Right now, the state of play is for a one-time password (OTP) to be sent to a phone via text, or to a computer via email. Both of these OTP methods have been cracked, mainly through phishing.

So what should replace OTP? By a significant percentage, hardware tokens are the favored replacement. A full 57 percent of respondents said that these tried-and-true legacy technology dongles should still have a place in authentication security — and in fact should be the go-to.

In addition to the set poll options, we received several other responses. These included time-based one-time password (TOTP), which uses the current time of day as one of its factors, ensuring that each password is unique; 2FA code-generator apps; biometrics or hardware security keys based on FIDO standards; Authy or Google Authenticator; and software tokens.

“Server-side OTP generation is broken,” said one respondent.

And yet, 12 percent said that SMS is fine as it is.

Here are the rest of the results:

And indeed, when asked more broadly about 2FA security concerns in general, respondents primarily thought that OTPs are at issue. About 65 percent agreed that SMS in particular (36 percent) and OTPs in general (29 percent) are the main problem.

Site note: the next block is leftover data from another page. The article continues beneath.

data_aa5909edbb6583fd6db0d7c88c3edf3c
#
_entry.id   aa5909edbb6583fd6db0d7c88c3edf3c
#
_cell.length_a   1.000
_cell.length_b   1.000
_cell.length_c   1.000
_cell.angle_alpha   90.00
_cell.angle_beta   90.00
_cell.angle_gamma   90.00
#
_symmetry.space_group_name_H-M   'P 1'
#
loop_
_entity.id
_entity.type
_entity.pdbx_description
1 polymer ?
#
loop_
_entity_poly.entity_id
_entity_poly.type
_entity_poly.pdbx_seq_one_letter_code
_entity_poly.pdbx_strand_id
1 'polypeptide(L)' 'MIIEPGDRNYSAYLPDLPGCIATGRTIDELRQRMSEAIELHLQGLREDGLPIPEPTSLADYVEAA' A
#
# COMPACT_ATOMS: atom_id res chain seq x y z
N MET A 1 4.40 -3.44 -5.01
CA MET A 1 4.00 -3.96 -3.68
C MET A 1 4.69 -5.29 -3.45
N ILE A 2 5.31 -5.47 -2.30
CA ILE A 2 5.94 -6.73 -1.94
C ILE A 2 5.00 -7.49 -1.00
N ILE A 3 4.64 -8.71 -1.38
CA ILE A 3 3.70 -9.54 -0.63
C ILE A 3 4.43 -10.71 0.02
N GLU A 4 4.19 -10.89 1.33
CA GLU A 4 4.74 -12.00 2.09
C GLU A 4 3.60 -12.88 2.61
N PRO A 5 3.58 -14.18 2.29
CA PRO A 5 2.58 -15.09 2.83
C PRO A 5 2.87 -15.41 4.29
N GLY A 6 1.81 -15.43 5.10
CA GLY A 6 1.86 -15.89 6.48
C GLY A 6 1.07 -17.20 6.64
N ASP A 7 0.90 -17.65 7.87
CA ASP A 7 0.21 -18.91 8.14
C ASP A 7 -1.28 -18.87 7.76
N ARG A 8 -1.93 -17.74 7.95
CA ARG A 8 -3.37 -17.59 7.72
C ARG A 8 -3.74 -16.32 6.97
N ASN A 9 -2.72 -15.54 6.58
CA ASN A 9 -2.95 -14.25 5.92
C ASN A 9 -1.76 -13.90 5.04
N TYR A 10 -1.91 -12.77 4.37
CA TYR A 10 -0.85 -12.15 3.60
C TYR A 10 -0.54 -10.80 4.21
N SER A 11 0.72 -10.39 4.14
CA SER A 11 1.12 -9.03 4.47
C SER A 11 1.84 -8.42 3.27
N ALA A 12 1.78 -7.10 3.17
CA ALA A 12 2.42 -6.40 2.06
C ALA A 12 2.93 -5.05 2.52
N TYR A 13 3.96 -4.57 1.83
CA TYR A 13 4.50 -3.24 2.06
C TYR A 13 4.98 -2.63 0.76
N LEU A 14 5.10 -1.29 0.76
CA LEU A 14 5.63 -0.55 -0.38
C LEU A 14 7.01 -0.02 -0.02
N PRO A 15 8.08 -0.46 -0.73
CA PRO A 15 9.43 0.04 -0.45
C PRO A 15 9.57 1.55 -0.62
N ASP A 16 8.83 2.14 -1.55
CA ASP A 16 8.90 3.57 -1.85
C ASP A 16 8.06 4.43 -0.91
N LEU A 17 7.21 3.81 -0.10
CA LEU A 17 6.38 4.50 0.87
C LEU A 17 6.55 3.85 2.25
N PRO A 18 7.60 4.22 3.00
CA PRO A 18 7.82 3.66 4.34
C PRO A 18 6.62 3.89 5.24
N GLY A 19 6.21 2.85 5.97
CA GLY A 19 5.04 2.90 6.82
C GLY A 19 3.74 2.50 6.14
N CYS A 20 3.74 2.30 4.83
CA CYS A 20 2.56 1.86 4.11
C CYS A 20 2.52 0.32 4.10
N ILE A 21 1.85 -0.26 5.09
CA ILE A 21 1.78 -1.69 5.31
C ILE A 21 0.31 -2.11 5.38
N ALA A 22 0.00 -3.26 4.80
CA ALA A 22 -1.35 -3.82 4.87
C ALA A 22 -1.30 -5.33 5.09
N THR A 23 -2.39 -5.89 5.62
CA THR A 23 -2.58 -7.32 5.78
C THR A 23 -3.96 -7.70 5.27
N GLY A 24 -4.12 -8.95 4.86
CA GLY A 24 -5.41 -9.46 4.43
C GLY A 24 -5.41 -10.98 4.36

One respondent making an additional comment said that “phishing is the biggest threat. Need to move to unphishable authentication.” Another said the most glaring issue is the a lack of independent verification channels.

About a fifth see the potential for compromise via phishing as the key concern, which lead them to tic “user education” — or rather the lack thereof — for 2FA’s insecurity.

Next we followed up on the phishing awareness piece, and asked what part user awareness plays. If users can spot a phishing attempt, in theory this makes existing mainstream 2FA that much more secure.

However, only 34 percent of respondents ranked user phishing education as “very important.” The largest percentage of respondents (46 percent) felt that while user awareness is important, it’s not to be relied upon.

We also asked about the future of 2FA. The largest percentage of respondents (32 percent) agreed that making the experience frictionless for the user — despite what the second factor might be — should be a priority in development efforts for future solutions. After all, it doesn’t matter how secure a solution is if it’s too unwieldy for the average person to adopt.

Other suggestions from readers making use of the comment box included developing solutions around FIDO standards, which the respondent said represent “unphishable authentication,” or, establishing an alternate channel for validation of the second factor.

Echoing the anti-texting theme from previous questions, a fifth of respondents said that efforts should coalesce around “killing SMS”. The rest of the answers were fairly evenly split:

And finally, we asked the main question, as to whether 2FA is broken. The consensus seems to be no, even when referring to OTP mechanisms — however, 36 percent noted that it’s “cracked,” and that the process needs to be improved. Respondents also hinted at other issues. Just 16 percent felt that the ability to compromise OTPs is the only problem with 2FA.